9. The line guide system of claim 1, further including a flute as a means of connecting said line sheath from claim 8 to said line guide mechanism of claim 2

10. The line guide system of claim 1, further including a harness line generally generally comprising;

11. The harness line of claim 10, further including a graspable handle portion of rigid structure

12. The harness line of claim 10, wherein there is a means of connecting the tractive force of the kite to the kite operator

13. The harness line of claim 10, further including an emergency release as means of immediate disconnection of the kite operator form the tractive force of the kite

14. A method of containing control lines for use with a power kite, comprising: (a) The method of claim 14 wherein multiple control lines are inserted into and through numerous line guides (b) The method of claim 14 wherein multiple control lines and line guides are covered with a sheath (c) The method of claim 14 wherein said line sheath is connected to said line guide (d) The method of claim 14 wherein multiple control lines are channeled to the kite and kite controller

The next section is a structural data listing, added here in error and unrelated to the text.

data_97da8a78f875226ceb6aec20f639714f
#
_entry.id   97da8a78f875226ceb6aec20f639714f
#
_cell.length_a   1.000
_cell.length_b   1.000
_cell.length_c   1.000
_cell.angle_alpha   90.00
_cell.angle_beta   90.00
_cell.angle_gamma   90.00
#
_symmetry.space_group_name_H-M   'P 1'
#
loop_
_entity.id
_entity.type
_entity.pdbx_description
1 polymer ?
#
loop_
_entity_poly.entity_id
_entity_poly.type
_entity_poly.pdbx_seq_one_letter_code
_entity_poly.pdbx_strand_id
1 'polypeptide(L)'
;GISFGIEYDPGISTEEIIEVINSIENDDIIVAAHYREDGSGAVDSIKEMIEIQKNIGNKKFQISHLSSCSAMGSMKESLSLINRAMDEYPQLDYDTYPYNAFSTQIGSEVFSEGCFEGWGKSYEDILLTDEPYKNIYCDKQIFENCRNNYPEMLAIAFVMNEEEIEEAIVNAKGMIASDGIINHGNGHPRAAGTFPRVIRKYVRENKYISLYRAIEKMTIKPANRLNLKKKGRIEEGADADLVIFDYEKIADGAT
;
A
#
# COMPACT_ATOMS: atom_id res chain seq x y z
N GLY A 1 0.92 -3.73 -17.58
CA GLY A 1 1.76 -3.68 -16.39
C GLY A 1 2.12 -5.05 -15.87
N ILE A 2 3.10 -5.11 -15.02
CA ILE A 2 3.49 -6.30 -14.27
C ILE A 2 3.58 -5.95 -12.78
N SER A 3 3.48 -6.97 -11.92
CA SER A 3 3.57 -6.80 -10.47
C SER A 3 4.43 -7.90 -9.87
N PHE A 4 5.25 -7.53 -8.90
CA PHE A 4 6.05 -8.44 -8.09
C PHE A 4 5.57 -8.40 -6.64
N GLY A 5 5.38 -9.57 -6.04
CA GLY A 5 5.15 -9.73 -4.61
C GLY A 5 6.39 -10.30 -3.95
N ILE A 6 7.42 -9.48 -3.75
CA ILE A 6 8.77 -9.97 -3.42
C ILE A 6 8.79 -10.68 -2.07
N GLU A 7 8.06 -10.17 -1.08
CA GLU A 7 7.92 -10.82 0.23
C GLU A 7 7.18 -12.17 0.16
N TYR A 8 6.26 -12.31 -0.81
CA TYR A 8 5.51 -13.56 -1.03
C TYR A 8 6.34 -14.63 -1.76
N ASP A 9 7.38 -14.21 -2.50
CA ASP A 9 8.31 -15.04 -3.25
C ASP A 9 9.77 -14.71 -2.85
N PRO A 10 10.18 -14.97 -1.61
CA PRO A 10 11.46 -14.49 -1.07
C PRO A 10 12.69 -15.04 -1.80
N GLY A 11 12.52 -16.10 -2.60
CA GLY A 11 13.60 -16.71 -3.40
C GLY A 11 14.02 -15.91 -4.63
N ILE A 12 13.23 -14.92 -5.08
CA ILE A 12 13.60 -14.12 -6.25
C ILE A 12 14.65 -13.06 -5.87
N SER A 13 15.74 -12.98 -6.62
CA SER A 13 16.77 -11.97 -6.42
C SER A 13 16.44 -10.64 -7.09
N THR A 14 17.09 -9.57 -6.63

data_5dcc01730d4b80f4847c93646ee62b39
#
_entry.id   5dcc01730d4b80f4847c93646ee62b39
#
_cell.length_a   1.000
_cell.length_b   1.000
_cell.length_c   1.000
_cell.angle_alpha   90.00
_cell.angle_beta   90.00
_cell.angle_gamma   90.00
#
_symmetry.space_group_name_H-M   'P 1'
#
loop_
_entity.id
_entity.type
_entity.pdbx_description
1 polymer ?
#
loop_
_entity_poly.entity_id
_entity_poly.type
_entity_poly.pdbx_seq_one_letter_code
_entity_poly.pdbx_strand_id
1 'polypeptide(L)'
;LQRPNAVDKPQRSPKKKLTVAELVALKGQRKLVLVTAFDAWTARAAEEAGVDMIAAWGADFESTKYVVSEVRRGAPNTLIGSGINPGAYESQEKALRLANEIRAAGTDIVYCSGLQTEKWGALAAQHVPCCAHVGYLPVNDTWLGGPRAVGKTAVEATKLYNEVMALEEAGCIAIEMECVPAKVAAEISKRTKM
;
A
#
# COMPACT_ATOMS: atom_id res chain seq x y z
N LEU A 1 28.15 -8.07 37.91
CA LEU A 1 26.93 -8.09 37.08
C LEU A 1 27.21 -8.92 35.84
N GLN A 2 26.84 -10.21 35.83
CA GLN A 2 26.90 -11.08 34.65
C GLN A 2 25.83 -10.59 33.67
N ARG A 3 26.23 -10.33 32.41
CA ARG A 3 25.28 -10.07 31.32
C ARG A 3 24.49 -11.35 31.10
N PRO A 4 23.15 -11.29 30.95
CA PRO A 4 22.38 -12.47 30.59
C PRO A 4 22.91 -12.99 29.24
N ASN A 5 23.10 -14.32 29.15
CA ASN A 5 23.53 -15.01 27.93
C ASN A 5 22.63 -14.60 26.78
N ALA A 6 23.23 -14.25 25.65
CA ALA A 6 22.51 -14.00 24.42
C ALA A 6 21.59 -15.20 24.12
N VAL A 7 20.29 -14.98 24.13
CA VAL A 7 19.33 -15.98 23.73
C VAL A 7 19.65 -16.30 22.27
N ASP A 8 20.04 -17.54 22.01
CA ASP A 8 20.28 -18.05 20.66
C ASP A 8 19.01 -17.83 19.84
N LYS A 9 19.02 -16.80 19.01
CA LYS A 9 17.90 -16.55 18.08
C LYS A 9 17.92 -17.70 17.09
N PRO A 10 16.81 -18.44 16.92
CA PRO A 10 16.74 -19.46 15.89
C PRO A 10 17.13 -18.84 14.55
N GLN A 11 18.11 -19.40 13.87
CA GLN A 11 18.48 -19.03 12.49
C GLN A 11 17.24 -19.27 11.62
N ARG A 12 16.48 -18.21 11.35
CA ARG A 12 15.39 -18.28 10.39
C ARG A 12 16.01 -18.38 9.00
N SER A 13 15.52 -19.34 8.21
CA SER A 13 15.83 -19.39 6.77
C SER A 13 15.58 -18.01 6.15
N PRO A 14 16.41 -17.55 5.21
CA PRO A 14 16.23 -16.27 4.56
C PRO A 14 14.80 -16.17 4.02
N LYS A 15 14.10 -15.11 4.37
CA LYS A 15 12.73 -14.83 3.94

Description:

CROSS-REFERENCE TO RELATED APPLICATIONS

Not Applicable

FEDERALLY SPONSORED RESEARCH

Not Applicable

SEQUENCE LISTING OR PROGRAM

Not Applicable

BACKGROUND OF THE INVENTION—FIELD OF THE INVENTION

This invention relates to the control line systems of power kites, generally associated with the activity of kiteboarding.

BACKGROUND OF THE INVENTION

Power kites add a new dimension to flying kites. These large kites, with a surface area greater than about two square meters, are capable of generating substantial tractive forces. These tractive forces have been used in many ways to convert kite flying from an almost sedentary pastime to a fast-paced and challenging activity. For example, athletes and thrill seekers have combined power kites with boards, skis, boats, sleds and wheeled land vessels to speed across water and land. The sport of kiteboarding is becoming evermore popular, and the demands for high quality equipment that is safe and simple to operate has become a very high priority.